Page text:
For average folks, investing in cryptocurrencies means putting your faith (and your money) in an intermediary, usually an exchange company in the form of an app like Coinbase. These services make the process of dealing with cryptocurrencies less about long alphanumeric addresses and QR codes to something more like Venmo or a banking app.
But if that intermediary fails, that means the cryptocurrencies it holds can be in jeopardy. That’s what happened to a Canadian cryptocurrency exchange when its founder, Gerry Cotten, was the only person who knew the credentials to access hundreds of millions of dollars worth of customer assets and died unexpectedly. Now the company can’t get into the laptop that links all its customers to their assets.
His company, QuadrigaCX, was arguably operating in good faith by keeping all the information that links customers to their funds in a computer that was deliberately disconnected from the internet. Being off-grid kept that vital information away from thieves. But then, Cotten died of Crohn’s disease in December.
Jennifer Robertson, his widow, testified that Cotten kept all this information on an encrypted laptop that only he could unlock. That laptop is the only place that can access information for QuadrigaCX’s 100,000-plus customers. “Despite repeated and diligent searches,” Robertson said, “I have not been able to find them written down anywhere.” She has hired experts to decrypt the laptop, and to access Cotten’s messaging and email accounts, which are also encrypted.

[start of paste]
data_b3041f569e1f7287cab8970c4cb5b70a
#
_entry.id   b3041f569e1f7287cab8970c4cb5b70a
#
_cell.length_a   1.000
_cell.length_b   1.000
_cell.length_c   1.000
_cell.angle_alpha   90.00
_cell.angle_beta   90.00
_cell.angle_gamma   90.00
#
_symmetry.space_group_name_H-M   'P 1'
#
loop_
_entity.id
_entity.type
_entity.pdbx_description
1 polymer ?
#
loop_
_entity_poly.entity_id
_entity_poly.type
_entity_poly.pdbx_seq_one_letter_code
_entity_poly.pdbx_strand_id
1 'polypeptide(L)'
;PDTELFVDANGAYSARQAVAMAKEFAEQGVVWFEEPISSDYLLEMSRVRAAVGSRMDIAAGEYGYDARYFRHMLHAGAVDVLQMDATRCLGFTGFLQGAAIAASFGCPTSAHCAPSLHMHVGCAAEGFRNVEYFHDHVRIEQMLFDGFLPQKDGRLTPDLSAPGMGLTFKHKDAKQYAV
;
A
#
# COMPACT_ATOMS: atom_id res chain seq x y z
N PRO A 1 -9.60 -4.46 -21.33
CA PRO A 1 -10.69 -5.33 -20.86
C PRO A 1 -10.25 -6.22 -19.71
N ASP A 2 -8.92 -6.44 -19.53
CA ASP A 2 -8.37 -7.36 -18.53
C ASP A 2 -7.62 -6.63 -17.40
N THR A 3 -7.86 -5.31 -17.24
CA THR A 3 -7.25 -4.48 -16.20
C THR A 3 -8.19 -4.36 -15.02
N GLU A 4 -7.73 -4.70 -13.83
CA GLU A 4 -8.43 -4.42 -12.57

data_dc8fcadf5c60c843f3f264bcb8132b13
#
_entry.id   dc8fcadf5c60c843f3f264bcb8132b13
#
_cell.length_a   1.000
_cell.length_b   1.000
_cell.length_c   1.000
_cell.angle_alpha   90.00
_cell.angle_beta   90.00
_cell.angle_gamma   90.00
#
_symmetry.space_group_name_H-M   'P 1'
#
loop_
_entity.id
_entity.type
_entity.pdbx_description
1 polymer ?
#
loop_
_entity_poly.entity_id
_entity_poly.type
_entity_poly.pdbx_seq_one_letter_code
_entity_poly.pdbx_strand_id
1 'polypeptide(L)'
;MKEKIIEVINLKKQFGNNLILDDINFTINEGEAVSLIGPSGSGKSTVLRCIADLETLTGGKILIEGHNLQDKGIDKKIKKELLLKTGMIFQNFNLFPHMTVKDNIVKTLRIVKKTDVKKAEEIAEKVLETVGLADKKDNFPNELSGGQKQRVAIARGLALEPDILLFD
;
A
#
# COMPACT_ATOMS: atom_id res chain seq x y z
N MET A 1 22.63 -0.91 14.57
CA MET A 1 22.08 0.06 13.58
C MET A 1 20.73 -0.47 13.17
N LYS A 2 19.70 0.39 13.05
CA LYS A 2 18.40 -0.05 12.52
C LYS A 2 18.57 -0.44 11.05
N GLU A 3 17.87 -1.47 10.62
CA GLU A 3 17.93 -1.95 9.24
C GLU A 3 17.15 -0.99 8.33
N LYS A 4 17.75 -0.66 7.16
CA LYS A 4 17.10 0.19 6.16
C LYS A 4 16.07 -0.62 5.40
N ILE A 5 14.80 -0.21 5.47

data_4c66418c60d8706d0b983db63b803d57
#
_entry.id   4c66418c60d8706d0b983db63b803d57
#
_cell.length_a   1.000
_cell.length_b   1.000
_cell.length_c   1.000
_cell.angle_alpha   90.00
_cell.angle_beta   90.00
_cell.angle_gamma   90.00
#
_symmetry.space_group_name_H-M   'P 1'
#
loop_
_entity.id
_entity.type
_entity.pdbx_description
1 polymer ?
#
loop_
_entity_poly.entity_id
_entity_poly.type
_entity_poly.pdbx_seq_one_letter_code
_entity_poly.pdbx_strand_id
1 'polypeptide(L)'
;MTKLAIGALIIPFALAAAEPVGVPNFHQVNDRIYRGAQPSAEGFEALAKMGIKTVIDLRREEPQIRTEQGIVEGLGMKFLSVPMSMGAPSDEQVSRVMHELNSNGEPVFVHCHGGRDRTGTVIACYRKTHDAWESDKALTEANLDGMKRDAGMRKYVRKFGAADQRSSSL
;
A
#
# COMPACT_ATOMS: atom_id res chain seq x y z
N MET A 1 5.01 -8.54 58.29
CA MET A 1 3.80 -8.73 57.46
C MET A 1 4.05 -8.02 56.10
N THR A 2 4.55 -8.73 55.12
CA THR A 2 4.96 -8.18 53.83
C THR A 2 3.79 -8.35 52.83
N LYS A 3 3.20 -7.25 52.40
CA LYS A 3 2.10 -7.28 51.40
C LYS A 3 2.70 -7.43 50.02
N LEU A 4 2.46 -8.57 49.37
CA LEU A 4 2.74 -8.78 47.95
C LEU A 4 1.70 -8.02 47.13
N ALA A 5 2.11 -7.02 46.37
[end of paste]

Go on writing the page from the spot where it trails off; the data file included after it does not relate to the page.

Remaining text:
It’s an episode that illustrates in part why cryptocurrencies remain on the fringes of mainstream finance. Goldman Sachs, for example, recently halted its plan to build a trading division specifically for crypto. Other apps have stepped in to fill the void because there’s a market for apps that reduce the consumer’s involvement to simple authentication and basic trading, like a more traditional investment company.
But without the regulation that more traditional investment banks are beholden to, there’s huge risk, as QuadrigaCX illustrates. The company could have used a multi-signature system, where another person could have backup access to these files. Until practices like that are compulsory, it’s going to be dangerous out there.
Originally posted on Popular Mechanics